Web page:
Made-by-Singapore: Producing content for a global audience
The word has gone out- Singapore wants to be the media hub for the region. It's not hard to see why. Global spending on media entertainment amounted to US$1 trillion in 2001, and it's expected to hit US$1.7 trillion by 2008. The Asia-Pacific is expected to be the fastest growing market for media entertainment over the next five years, where media spending amounted to US$215 million in 2000 alone. It's certainly a lucrative market that's hard to ignore.
By John Yip
Given its close cultural and linguistic ties to the region, along with its economic track record in dealing with international markets, Singapore does seem to be a natural base for creative talents to produce Asian content for the rest of the world. To this end, the relevant authorities have been spearheading various funding and co-production initiatives over the last few years to foster the development of made-by-Singapore content.
Such initiatives include the Media Development Authority’s (MDA) Scheme for Co-investment in Exportable Content (SCREEN). Under this scheme, the MDA, together with other industry partners and investors, will help fund part of a project’s production costs if it shows potential for having global reach. The level of participation will depend on the scale, scope and merits of the project, and in return, there will be a co-sharing of rights and revenues between the producers and the various investors.
And then, there are the more exciting arrangements with global brand names, such as the National Geographic Channels International (NGCI) and Discovery Networks Asia (DNA). The Economic Development Board (EDB) and NGCI set up the NGCI-EDB documentary production fund in 2001, which provides US$8-10 million in production funding for Singapore-based and other Asian production companies. The long-term objective is to offer these companies an opportunity to develop crucial skills and experience in creating world-class television programmes – 37 award-winning Asian documentaries have already been produced under this initiative since its inception in 2001. Meanwhile, plans for the fourth season are already well underway. At the time of writing, production companies have already submitted their proposals to NGCI, and are awaiting NGCI’s final list of grantees, to be announced in late September 2005.
Discovery Networks Asia also has a similar initiative called ‘Discovery Pitch’. It was started in 2002, where the production community in Singapore was invited to pitch ideas for a given brief. To date, three local production companies have been selected to co-produce documentaries with DNA – Oak3 Film, Yellowstone Productions and Moving Visuals. The initiative is also in its fourth year, and this time round, DNA is inviting proposals that focus on mystic elements, folklore, beliefs and rituals that are practised throughout Asia.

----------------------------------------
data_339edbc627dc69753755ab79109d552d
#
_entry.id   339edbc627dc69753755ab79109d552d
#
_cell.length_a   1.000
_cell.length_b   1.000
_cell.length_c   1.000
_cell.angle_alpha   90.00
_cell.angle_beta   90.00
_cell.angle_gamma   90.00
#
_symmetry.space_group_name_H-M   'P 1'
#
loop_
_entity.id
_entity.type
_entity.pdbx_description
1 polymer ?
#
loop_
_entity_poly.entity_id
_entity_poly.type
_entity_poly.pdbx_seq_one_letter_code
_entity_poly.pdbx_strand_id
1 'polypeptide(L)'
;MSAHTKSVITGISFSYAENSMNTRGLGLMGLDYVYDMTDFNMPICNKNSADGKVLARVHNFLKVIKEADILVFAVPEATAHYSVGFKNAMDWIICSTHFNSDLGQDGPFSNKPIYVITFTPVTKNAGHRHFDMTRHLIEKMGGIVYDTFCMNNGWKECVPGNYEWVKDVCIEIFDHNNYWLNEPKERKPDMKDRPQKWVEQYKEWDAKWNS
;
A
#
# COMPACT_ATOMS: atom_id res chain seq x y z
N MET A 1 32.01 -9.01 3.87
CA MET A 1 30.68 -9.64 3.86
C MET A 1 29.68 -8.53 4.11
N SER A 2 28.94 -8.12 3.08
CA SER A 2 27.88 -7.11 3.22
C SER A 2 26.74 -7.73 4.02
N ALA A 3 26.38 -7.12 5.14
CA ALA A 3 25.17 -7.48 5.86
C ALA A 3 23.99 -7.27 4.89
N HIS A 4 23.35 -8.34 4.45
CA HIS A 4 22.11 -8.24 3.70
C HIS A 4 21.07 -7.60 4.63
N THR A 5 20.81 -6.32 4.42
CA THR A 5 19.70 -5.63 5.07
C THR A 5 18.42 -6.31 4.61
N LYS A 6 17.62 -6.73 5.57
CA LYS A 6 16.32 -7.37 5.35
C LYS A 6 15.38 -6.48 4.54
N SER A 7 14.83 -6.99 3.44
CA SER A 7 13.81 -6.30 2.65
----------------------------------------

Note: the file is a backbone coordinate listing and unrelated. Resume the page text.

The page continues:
Finding a niche
The grand scheme for the media industry in Singapore is detailed under MDA’s Media 21 plan. There are broad plans for improving Singapore’s media production and financing infrastructure, so as to enhance the country’s economic attractiveness as a media hub. The need to develop made-by-Singapore content for export has also been identified as a strategic thrust. Given that Singapore is a relative late-comer to media content production, it is the belief of most people in the industry that it’s best for Singapore-based companies to focus on specific niches at this time. Documentary production has been identified as one of those niches.
The focus on a non-fiction genre, rather than on the more glamorous entertainment genre, is perhaps a reflection on the current state of Singapore’s media industry. To put it bluntly, the local entertainment industry still lacks the star power needed to create compelling content that can be exported overseas. The country’s technocrats may dream of turning Singapore into the Cannes of the East, but the reality is that the city-state is still very far away from the likes of India’s Bollywood, let alone the global giant in Hollywood.
Singapore has a highly literate population that is intrinsically aware of the cultural nuances of various Asian societies, due to its multi-racial, multi-cultural heritage. More importantly, Singaporeans have a high degree of fluency in English, the lingua franca of the global community. It is hoped therefore, that Singapore-based companies are more in-tune with the interests of the international market, which would give them an edge in creating documentaries that are distinctively Asian, while remaining accessible to global audiences.